Like Crazy killed on the festival circuit – and a couple nights ago, it effectively killed ninety minutes of my life.
In an early episode of Buffy the Vampire Slayer, Willow Rosenberg excused some stupid behavior by saying, ‘Love makes you do the wacky.’ Throughout Like Crazy, that sentiment kept popping into my brain, though it almost always morphed into ‘Love makes do the stupid.’
Jacob [Anton Yelchin] finds a rambling note tucked under a windshield wiper on his car. It includes a phone number and a P.S. – ‘P.S. I’m not a nutcase.’ He calls the number, meets Anna [Felicity Jones] and the two of them spend the day together. By the end of the day, the two college students – she’s on a student visa from England – are madly in love.
The first act of the film follows them as they behave like people who have just fallen in love. Then – after acknowledging the possible consequences – she decides to stay after her visa expires. Two months later, she has to fly home and when she returns, she is not permitted back into the country because of her visa violation.
The rest of the film is about how she and Jacob try to make their long-distance relationship work – and the distractions that keep them occupied between visits. That would be Simon [Charlie Bewley] for her and Samantha [Jennifer Lawrence] for him. Both Simon and Samantha get to be part of excruciatingly painful scenes as they learn that their supposed partners are not as madly in love with them as they had hoped.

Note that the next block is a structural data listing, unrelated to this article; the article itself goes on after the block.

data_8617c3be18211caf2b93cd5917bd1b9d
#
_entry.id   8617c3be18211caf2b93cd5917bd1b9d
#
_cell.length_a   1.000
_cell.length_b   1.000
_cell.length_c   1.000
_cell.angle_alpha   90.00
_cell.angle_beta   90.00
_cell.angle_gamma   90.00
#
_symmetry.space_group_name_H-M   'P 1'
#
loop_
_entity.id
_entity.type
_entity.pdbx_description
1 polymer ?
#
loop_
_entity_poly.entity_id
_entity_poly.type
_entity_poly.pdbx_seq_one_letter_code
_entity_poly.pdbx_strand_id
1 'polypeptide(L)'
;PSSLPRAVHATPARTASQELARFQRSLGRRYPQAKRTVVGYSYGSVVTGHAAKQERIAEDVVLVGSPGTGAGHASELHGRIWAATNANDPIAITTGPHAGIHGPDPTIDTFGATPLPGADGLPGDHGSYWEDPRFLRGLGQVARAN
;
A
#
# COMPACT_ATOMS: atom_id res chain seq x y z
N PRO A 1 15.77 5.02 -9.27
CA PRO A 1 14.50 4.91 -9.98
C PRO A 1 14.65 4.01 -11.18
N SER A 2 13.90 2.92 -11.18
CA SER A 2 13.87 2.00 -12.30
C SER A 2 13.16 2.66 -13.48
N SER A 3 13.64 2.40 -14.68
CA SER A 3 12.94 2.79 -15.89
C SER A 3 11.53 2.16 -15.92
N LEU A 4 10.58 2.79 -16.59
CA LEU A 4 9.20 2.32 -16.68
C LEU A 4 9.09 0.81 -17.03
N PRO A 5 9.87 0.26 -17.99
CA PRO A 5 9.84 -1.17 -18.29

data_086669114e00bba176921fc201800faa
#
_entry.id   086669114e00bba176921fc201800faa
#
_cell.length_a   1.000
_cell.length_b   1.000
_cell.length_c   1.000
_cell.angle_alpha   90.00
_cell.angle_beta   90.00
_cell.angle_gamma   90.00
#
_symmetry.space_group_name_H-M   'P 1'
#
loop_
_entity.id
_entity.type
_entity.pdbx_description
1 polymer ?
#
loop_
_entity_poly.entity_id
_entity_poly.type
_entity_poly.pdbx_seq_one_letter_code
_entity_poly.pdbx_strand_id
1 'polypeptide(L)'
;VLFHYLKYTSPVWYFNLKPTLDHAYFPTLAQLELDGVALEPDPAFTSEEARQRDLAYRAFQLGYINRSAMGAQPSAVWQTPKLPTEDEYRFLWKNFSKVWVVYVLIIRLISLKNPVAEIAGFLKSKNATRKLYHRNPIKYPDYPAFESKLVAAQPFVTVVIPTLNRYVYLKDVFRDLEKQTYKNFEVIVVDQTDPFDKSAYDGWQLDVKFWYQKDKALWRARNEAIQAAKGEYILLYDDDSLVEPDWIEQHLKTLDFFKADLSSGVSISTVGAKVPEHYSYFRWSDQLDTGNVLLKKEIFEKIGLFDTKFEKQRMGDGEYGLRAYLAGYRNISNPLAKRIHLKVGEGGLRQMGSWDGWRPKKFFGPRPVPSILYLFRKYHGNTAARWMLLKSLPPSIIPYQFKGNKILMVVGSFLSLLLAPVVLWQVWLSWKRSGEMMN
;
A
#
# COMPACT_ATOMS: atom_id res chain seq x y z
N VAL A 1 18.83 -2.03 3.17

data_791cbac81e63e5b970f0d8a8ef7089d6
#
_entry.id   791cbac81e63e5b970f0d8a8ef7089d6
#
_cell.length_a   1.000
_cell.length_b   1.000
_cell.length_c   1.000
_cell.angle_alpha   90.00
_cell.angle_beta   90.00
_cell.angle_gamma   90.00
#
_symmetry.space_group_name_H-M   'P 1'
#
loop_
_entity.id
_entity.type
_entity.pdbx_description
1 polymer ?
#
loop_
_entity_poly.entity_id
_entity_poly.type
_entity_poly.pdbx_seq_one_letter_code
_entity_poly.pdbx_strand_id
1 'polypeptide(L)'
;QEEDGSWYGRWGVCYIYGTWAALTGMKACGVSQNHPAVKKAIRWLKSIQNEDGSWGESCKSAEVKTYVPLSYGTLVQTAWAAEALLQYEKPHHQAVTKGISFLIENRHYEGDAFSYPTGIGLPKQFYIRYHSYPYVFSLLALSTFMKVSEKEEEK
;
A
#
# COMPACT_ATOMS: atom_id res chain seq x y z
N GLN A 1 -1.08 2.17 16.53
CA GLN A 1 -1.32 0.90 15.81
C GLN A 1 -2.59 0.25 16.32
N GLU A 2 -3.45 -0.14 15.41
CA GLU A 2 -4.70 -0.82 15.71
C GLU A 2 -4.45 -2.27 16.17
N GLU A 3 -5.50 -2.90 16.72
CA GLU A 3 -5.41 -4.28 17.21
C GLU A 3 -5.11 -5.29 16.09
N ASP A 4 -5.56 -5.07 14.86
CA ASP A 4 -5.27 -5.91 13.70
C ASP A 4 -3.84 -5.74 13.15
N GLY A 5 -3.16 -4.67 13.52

Like Crazy sets up like a standard romantic drama but veers of the road into a maze of stupid decisions and missteps. That Jacob and Anna are forcibly separated is not only a logical result of a stupid decision, it’s trumpeted as a selling point in the movie’s trailer. Love makes you do the wacky/stupid, indeed.
There are other decisions the couple make – like the substitute relationships and worse – that really feel plotted rather an organic evolution of the characters and story. The last two acts are rather grim to sit through – one man in the audience said afterwards, ‘I have teenagers. Why would I pay money to see this?’
In a sense – and in a Bizarro World kind of way – writer/director Drake Doremus gives us a take on the standard happy ending that might actually have been refreshing if the rest of the film hadn’t been so off-putting. It doesn’t help that he affects a meandering pace that doesn’t serve any of the characters well. And what is this thing he seems to have for Jones’ feet? They should have had their own credit!
Not only are Jacob and Anna not particularly likable, Yelchin and Jones have absolutely no chemistry. The result is that the pair are quite possibly the stupidest couple I have ever seen in a movie. We’re talking Love Story bad – and I know I walked out of the theater wishing she had died.
Just about the only fresh idea in the movie is that Jacob graduates college and becomes a furniture designer. Anna, sadly, is saddled with the stock blogger/writer/junior editor at a fashion magazine employment progression.
If it wasn’t for Anna’s parents, Bernard [Oliver Muirhead] and Julie [Alex Kingston], Like Crazy would be pretty lifeless. I’d pay to see a movie about those two but, alas, they’re only onscreen for about five minutes.
Final Grade: D
Photo by Fred Hayes/courtesy Paramount Vantage & Indian Paintbrush